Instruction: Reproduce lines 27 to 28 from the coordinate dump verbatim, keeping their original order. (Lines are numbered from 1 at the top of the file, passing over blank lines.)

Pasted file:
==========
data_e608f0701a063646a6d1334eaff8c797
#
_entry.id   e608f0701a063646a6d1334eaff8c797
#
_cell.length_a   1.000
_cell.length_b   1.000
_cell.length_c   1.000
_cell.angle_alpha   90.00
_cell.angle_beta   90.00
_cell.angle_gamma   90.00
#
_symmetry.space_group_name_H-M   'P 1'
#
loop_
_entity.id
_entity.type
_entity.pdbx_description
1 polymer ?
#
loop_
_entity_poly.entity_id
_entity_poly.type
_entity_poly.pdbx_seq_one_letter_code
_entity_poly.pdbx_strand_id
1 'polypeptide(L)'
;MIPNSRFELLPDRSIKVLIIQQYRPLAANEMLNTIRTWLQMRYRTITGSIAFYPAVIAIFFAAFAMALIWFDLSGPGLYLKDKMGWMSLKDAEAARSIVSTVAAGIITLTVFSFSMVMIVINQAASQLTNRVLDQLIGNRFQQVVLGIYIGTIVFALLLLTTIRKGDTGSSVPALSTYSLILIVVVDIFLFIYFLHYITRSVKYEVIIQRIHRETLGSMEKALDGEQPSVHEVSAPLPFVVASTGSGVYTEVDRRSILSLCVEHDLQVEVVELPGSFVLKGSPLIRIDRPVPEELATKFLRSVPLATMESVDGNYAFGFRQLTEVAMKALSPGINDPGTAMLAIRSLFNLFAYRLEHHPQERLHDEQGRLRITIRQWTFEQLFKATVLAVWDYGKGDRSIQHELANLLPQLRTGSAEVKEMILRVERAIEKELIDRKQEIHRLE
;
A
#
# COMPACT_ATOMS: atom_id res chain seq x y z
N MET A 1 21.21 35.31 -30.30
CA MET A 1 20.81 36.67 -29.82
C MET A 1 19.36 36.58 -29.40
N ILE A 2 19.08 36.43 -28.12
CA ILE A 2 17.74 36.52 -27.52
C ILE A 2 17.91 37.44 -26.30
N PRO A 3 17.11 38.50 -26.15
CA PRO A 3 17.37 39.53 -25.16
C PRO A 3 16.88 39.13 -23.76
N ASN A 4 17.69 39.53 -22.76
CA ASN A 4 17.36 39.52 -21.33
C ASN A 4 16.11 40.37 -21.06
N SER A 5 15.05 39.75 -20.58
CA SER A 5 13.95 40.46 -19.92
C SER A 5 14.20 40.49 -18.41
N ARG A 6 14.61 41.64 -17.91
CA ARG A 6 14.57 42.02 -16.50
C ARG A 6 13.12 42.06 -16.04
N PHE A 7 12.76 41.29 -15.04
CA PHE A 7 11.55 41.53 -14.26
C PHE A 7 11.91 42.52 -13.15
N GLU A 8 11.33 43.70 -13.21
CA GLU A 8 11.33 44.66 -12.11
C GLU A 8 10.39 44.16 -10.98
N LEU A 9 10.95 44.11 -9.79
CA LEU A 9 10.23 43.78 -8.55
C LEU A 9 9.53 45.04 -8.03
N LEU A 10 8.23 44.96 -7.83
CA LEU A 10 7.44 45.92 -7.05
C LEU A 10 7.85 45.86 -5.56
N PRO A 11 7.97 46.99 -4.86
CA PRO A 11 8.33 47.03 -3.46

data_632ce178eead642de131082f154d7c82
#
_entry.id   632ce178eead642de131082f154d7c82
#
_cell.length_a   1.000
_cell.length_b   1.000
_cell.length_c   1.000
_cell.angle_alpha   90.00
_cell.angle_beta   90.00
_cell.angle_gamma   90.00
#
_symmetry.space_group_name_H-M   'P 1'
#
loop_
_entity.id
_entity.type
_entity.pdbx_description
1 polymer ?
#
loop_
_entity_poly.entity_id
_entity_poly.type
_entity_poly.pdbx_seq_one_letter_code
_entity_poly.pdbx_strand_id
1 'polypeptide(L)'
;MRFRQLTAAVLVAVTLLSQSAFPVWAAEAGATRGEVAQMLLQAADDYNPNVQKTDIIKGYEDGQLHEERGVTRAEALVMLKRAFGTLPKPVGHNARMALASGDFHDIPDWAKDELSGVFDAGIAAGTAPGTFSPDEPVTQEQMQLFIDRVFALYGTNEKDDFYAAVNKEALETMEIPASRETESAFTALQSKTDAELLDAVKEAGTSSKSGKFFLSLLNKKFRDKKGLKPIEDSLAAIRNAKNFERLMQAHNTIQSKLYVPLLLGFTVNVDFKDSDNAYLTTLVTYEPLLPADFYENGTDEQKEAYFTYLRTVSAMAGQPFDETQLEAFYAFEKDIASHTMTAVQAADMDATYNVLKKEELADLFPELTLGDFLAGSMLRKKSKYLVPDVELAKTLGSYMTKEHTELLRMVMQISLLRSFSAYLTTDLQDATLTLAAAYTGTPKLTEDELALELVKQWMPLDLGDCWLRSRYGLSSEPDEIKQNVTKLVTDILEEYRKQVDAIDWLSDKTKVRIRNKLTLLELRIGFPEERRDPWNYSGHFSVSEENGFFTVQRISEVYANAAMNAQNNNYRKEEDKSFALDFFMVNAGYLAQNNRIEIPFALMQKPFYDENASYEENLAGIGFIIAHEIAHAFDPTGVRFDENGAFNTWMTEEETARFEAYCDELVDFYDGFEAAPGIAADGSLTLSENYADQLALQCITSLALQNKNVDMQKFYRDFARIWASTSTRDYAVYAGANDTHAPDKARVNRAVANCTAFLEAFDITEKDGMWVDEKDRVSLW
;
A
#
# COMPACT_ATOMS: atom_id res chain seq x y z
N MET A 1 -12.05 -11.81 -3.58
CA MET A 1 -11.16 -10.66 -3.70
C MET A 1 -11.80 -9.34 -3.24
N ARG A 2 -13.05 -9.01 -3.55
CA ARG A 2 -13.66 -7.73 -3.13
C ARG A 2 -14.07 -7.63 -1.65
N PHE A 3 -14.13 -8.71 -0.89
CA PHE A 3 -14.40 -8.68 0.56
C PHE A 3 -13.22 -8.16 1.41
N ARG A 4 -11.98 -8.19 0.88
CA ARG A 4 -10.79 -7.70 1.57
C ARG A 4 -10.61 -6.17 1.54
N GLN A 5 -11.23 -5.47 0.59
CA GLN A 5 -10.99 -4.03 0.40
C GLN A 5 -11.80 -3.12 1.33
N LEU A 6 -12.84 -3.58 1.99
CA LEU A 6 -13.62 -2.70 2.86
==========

;
A